- Exceptions to mootness doctrine?
- (1) wrong capable of repetition but evading review
(2) voluntary cessation
(3) class action suits
- What are considered political questions?
- 1) "republican form of government" clause
2) challenges to pres's conduct of foreign policy
3) challenges to impeachment & removal process
4) challenges to partisan gerrymandering
- Final Judgment Rule
- USSC will not do "interlocutory appeals." The USSC will only hear the case after final judgment.
- Sovereign immunity
- 11th A bars suits by private parties or foreign governments against state governments in federal courts.
Sovereign immunity bars suits against states in state courts or federal agencies, even on federal claims, unless defendant state consents.
- Congress' police powers.
- In general, there is no federal police power--only the states have police power, and Congress needs authority to act. Congress has police power for "MILD"
-Federal lands and territories
-District of Columbia
- Necessary & Proper Clause
- Congress can adopt all laws necessary and proper to carry out its authority.
- Taxing & Spending Power
- Congress may tax and spend for the "general welfare."
- Commerce Power
- Congress has authority to regulate commerce with foreign nations, for Indian tribes, and among the states.
- What can Congress regulate under the Commerce Clause?
- 1) channels of interstate commerce (places where commerce occurs)
2) instrumentalities of interstate commerce (trucks, planes, internet)
3) persons & things in interstate commerce
4) activities that have a substantial effect on interstate commerce
- Limits on Congress' ability to delegate legislative power.
- In general, there are no limits on Congress' power to delegate. Legislative power may be delegated ot executive or judicial branch as long as intelligible standards are set and whe power is not uniqu
- What must occur for Congress to act?
- Bicameralism (passage in House & Senate) and
Presentment (to President for signature or veto)
- Legislative veto
A legislative veto is an attempt by Congress to overturn an executive agency action without bicameralism or presentment.
- Line item veto
Attempt by President to veto part of a bill while signing the rest into law.
- Definition of "Treaty"
- Agreement between US and foreign country; negotiated by president; must be ratified by Senate.
- Treaty and state law.
- Treaty prevails
- Treaty and federal law
- Whichever was adopted more recently prevails.
- Treaty and US Con
- Constitution always trumps.
- Executive agreement.
- Agreement between US and foreign country; effective when signed by President and head of foreign nation.
- Exec agreement and state law.
- Exec agreement wins.
- Exec agreement and federal law or US Con
- Con or fed law wins.
- Who does President appoint?
- Ambassadors, federal judges, and officers of congress.
Congress may give power to appoint inferior officers to Pres, heads of depts, or lower fed cts.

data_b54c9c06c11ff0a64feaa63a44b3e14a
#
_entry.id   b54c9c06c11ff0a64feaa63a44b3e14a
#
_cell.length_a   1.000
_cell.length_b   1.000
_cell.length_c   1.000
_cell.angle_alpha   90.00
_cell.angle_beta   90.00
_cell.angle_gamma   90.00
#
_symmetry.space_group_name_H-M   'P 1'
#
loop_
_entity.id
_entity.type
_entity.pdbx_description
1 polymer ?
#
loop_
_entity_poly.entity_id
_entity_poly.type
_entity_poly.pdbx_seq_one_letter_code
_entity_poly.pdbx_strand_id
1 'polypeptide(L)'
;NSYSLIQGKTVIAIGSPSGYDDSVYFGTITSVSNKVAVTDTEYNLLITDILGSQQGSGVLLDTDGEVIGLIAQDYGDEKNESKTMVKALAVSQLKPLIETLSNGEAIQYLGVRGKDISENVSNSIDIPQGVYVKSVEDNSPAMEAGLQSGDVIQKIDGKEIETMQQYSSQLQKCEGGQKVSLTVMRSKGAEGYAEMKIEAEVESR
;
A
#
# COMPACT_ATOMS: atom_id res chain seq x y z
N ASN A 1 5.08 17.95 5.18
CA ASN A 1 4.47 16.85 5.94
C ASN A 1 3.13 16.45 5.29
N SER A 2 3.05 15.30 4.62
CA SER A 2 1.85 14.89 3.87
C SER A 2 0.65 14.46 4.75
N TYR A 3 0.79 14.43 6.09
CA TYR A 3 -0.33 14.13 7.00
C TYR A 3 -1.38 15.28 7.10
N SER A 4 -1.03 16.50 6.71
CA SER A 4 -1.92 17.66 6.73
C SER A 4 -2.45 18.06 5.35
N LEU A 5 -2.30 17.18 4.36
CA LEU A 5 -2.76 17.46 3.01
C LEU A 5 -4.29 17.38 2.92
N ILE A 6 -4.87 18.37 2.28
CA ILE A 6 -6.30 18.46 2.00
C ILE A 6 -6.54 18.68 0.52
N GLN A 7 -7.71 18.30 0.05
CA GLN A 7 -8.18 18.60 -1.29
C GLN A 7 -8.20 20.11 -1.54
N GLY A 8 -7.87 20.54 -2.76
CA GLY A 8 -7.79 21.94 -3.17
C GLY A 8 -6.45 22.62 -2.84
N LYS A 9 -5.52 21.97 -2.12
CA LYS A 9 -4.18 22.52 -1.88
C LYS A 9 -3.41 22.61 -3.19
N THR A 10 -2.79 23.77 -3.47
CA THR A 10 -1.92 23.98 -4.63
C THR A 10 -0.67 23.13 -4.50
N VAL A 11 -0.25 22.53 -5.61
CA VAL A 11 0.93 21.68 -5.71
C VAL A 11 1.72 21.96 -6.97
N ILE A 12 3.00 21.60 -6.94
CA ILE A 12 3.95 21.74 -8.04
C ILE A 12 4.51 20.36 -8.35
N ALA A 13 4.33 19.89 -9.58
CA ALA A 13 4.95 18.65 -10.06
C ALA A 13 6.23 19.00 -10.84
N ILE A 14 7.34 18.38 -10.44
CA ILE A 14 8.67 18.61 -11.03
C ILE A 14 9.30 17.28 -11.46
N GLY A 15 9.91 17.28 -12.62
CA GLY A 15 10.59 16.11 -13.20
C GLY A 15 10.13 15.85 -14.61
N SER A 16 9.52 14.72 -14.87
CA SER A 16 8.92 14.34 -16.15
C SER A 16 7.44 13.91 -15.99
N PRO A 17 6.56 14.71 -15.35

- Who does President remove?
- Pres may fire any executive branch officer.
For Congress to limit removal power, it must be an officer where independence from the President is desirable.
- Can Congress prohibit President's removal?
- Only if there was no good cause.
- For what can Pres, VP, fed judges, and officers be impeached and removed?
- Treason, bribery, high crimes & misdemeanors,
- What else do you need besides impeachment for removal?
- Conviction by 2/3 of Senate.
- What is required for impeachment?
- Impeachment by House requires a majority vote.
- President's immunity to civil suits for money damages.
- Pres has absolute immunity to civil suits for money damages for actions which took place while in office.
- Executive Privilege
- must yield to other important governmental interests
- Presidential power to pardon
- Pres may pardon those accused or convicted of federal criminal acts.
- Supremacy Clause
- The Constitution, and laws and treaties made pursuant to it, are the supreme law of the land.
- States & taxes
- States may not tax or regulate federal governmental activity.
- Dormant Commerce Clause
- State & local laws are uncon if they place an undue burden on interstate commerce.
- Privileges & Immunities Clause of Art. IV
- No state may deny citizens of another state the privileges and immunities it affords its own citizens.
- DCC / PIC analysis...does the law discriminate against OOS'ers?
- NO: PIC doesn't apply...DCC violated if law's burdens exceed its benefits.
YES: PIC violated unless law is necesary to achieve an important government purpose....DCC violated unless law is necessary to achieve an important government purpose.
- Exceptions to DCC violations
- (1) Congress consents to discrimination.
(2) market participation exception
- Market Participation Exception to DCC violations?
- A state or local government may prefer its own citizens in receiving benefits from government programs or in deaing with government owned businesses.
- Limits on state taxes
- 1) can't be used to help in-state businesses
2) can only be used if there is a substantial nexus (significant connection) to the state
3) taxation of interstate business must be fairly apportioned
- Situations where private conduct must comply with the Constitution.
- 1) public function exception (running elections, running towns)
2) entanglement exception (when government authorizes, encourages, or facilitates unconstitutional activity)
- Application of Bill of Rights